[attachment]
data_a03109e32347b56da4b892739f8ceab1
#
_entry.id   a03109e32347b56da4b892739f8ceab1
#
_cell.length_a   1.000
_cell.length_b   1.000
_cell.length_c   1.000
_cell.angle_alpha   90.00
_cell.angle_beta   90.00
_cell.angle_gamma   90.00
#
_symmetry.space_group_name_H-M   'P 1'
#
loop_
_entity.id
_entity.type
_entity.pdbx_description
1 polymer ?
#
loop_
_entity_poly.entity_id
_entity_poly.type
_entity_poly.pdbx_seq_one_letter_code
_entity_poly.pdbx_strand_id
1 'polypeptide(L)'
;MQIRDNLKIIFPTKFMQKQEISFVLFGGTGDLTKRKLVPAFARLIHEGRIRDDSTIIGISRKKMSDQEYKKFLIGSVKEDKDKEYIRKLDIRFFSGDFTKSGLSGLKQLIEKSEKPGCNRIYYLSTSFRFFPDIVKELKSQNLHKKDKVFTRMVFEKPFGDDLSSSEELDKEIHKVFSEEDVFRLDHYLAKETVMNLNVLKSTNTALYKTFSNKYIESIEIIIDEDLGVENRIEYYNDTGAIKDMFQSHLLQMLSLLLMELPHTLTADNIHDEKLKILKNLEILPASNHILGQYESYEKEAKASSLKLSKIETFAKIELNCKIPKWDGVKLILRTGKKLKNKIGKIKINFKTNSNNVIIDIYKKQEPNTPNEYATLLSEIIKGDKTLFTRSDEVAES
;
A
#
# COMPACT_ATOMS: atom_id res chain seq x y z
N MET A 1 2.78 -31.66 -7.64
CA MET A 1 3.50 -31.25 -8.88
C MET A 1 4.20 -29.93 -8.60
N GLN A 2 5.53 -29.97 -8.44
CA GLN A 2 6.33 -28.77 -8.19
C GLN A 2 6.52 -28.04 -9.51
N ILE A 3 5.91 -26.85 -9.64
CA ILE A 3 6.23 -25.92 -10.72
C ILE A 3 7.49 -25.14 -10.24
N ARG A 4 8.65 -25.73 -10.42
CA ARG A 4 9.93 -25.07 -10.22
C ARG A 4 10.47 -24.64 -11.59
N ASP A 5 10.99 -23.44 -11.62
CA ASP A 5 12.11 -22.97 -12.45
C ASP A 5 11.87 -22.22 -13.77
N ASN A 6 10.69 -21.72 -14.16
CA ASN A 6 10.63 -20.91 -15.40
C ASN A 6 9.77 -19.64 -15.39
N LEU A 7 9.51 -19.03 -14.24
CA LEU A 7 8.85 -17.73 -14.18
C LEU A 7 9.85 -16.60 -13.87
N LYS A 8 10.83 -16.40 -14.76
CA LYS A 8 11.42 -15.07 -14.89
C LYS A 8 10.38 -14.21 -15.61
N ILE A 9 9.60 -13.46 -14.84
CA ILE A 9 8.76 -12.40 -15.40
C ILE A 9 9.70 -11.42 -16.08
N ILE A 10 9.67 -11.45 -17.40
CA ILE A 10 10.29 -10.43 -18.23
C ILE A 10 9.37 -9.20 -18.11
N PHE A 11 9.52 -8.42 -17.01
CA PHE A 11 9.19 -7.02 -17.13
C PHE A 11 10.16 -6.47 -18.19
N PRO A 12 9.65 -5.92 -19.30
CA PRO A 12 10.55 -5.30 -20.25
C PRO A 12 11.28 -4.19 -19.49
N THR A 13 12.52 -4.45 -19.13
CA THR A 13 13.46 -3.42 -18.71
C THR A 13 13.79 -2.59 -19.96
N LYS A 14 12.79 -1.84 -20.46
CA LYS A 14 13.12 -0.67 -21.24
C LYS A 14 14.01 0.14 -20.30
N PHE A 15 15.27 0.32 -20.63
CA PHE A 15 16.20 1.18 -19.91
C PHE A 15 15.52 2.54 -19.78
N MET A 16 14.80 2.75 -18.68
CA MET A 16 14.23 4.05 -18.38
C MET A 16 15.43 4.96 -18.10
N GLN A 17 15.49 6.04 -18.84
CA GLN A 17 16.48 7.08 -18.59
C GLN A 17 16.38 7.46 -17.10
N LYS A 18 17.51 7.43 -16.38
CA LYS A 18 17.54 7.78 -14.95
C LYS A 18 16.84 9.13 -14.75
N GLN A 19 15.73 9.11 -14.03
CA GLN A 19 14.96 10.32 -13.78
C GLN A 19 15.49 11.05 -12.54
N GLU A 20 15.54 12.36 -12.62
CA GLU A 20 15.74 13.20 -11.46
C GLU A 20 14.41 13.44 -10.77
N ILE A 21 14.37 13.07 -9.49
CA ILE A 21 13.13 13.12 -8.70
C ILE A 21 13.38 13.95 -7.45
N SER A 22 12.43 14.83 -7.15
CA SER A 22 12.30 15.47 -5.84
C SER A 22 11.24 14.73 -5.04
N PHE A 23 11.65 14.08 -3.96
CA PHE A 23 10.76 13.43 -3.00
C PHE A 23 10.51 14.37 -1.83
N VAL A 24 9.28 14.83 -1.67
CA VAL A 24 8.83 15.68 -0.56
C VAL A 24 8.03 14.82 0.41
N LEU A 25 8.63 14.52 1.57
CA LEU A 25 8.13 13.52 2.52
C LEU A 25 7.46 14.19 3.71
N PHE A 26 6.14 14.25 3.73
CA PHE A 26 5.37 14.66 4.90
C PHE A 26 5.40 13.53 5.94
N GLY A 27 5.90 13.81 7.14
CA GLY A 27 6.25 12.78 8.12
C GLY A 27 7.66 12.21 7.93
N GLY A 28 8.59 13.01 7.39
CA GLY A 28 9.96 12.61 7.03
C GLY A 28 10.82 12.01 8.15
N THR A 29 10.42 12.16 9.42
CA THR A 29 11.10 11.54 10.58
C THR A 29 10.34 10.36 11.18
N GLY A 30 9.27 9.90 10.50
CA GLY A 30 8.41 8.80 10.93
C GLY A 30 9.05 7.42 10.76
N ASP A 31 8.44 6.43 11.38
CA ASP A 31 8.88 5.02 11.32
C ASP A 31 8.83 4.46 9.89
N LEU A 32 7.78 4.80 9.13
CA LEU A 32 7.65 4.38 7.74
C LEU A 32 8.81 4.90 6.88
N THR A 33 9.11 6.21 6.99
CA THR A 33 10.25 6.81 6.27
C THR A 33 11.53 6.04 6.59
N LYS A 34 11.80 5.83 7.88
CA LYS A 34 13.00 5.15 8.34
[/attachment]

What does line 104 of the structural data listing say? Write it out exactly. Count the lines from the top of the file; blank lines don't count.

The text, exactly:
CA LEU A 25 8.13 13.52 2.52